Wall Street is sifting through the aftermath of the biggest single-firm meltdown since the financial crisis. Mr. Hwang alone lost approximately $8 billion in 10 days, a person familiar with the matter said, in what traders and investors say was one of the fastest losses of such a large sum they had ever seen.
The firm’s implosion has rippled through the financial world, eroding tens of billions of dollars from the shares of media conglomerates and investment banks.
Gregory Zuckerman, Juliet Chung, and Maureen Farrell
April 1, 2021
[I”m reminded of Understanding Complexity by Scott E. Page and similar content in RIckards’ books The Death of Money: The Coming Collapse of the International Monetary System and The New Great Depression: Winners and Losers in a Post-Pandemic World
The hidden interconnectedness of entities, the unpredictable tipping points,the emergent behavior, etc. The fragility of a critical component of all modern human society could be exposed and shattered in less than a week.
I doubt that this event is “the big one” but it reminds us there could be, and probably is, such a big one hidden in the non-linear, mostly opaque, complex, world financial system. And it probably is just a matter of time before the system implodes.—Joe]
Perhaps, but the effect has to some how go all the way to the top and hurt.So far it’s like a tree falling in a forest when no one is around.
The problem with this kind of logic is that since the Fed has the ability to create money it can easily indemnify investors and make them whole. And it’s not just investors. They are already doing this with basic income via unemployment insurance and supplemental payments for workers based on losses of income calculated using previous year tax fillings.
Is it even possible to for Fed to be hurt beyond recovery? As with all thinking of this kind the question is not what will happen if events are just extrapolated, it is what will happen given the reactions.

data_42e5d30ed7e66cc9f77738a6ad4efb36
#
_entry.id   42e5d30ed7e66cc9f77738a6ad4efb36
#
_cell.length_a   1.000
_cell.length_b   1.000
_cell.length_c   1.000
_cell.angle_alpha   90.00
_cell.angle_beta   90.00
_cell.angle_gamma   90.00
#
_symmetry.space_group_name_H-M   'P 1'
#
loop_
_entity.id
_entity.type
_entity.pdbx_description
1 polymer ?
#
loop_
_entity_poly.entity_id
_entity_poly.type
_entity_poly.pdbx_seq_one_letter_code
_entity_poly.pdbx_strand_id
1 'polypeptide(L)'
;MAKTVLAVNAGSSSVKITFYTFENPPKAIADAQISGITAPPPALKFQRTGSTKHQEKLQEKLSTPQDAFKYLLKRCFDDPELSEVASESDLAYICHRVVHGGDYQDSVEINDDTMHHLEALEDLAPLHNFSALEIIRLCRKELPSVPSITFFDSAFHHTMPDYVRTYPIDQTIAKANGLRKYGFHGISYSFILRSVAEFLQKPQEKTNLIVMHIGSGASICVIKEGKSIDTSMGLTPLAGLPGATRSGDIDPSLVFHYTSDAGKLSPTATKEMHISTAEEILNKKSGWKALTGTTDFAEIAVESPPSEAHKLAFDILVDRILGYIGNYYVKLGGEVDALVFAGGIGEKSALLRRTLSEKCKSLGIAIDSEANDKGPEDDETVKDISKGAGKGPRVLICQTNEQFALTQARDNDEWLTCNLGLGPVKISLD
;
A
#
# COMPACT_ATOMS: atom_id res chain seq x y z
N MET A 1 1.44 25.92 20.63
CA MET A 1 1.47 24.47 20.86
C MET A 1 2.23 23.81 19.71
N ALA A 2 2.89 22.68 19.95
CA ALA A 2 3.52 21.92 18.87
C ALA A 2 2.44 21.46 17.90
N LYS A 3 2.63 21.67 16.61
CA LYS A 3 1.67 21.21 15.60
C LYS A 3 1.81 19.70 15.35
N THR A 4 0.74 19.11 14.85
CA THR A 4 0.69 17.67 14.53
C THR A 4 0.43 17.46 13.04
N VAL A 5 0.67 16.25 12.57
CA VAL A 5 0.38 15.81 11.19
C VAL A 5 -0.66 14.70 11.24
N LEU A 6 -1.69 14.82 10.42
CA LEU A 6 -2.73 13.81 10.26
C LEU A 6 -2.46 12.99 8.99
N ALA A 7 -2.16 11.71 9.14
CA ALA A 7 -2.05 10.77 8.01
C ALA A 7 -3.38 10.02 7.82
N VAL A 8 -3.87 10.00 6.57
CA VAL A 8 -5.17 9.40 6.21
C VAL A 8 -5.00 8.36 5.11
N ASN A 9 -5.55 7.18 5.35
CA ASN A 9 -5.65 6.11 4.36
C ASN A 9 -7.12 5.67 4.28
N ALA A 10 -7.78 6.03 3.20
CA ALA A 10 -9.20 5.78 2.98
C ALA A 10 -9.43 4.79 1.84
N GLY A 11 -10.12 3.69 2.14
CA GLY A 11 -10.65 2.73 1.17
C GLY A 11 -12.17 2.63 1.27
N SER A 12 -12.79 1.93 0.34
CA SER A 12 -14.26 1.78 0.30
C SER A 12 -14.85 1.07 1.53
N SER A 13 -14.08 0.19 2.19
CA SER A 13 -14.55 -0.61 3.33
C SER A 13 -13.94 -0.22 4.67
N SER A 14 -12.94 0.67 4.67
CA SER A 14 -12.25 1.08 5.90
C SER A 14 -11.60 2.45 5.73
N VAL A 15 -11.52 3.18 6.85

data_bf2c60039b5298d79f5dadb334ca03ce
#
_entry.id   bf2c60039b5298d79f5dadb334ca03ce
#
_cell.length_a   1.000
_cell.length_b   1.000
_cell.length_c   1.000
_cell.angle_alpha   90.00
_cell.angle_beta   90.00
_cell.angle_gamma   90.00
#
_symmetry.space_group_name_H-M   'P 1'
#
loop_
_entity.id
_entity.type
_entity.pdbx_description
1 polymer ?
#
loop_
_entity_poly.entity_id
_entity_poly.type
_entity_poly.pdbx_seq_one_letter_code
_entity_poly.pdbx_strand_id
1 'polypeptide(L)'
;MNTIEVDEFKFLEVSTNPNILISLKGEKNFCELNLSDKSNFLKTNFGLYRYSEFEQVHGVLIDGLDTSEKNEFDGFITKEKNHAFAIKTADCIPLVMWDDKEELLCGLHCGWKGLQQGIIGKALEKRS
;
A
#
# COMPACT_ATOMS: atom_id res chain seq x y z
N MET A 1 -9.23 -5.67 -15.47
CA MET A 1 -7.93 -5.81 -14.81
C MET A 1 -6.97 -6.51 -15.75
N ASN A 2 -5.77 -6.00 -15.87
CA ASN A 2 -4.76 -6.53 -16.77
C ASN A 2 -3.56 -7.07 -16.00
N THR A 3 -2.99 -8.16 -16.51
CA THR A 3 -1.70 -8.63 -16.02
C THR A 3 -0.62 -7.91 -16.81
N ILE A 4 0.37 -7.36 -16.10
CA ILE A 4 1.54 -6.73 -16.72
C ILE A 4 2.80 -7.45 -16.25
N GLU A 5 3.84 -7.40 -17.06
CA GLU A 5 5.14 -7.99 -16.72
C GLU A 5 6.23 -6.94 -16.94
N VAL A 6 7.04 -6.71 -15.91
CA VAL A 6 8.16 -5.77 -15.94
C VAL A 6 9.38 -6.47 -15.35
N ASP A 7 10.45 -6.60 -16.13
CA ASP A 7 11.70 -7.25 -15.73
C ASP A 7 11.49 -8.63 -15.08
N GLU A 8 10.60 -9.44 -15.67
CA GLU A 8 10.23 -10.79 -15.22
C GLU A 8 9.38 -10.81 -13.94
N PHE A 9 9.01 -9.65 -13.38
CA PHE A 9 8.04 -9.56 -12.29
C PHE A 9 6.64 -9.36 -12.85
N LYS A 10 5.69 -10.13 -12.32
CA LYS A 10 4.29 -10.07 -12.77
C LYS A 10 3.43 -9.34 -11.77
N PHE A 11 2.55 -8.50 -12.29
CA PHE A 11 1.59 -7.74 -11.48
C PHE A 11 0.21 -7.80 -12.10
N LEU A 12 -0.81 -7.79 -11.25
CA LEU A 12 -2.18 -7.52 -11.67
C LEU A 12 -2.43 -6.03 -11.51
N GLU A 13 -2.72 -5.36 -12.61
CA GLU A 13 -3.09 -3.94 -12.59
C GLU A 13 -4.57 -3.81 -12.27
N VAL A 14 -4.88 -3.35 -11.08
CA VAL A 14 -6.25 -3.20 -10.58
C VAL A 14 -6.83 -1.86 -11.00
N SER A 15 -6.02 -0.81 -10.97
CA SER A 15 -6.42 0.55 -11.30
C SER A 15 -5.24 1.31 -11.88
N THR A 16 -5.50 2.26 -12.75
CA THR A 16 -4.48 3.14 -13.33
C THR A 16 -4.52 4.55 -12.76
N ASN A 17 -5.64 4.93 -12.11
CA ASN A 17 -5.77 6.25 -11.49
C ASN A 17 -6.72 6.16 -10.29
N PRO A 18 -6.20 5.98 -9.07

Mr. Hwang lost 8 billion in 10 days. But money doesn’t evaporate. It goes somewhere else. Mr. Hwang’s account got drained, only to fill someone else’s.
Crashes occur because people are in a position to be stolen from by others.
Money is an exchange medium. Financial systems are a way for lazy people to steal from the productive. Not always. But as we have seen time and again. A little good is being used to justify the most horrid of crimes.
Sometimes the money goes into someone else’s pocket. Sometimes not. If you buy a hundred shares of a $100 stock ($10k total) and then some bad news comes out about the company and the stock tanks to $20 a share, your investment is now only worth $2k. None of that appeared in anyone else’s pocket, unless they made a bet that it would fall using either selling short or buying a put.
Sometimes paper wealth can just evaporate.
And when I put out the 10k for the stock. Where did it go? I gave it to the company for stock and they put it where?
Obviously not into making the company more profitable. Cause my stock is only worth 2k now.
Did the other 8k go to hookers and booze? Or did the CEO invest it with a hedge fund that used it for hookers and booze? Then went Tango Uniform like Bernie Maddoff, who did so by spending it on?
When you lose. Somebody, somewhere, gets a payday.
isaac asimov once remarked, “nothing succeeds like success, and nothing fails like success.” or, put another way, what goes up, must come down. it is inevitable.
I’ve always thought that the game of “musical chairs” is a good description of the stock of any company. Sooner or later, the value will drop significantly, leaving people without a landing spot.
The current economy is built MOSTLY on intangibles. NOT on actual productivity and physical goods. Such an economy is mostly digital, not existing in the physical world. As such it’s possible to make LOTS of money in a very short time frame. But all things must balance out….in an economy where you can become a billionaire in a matter of weeks you can LOSE billions of dollars just as fast….or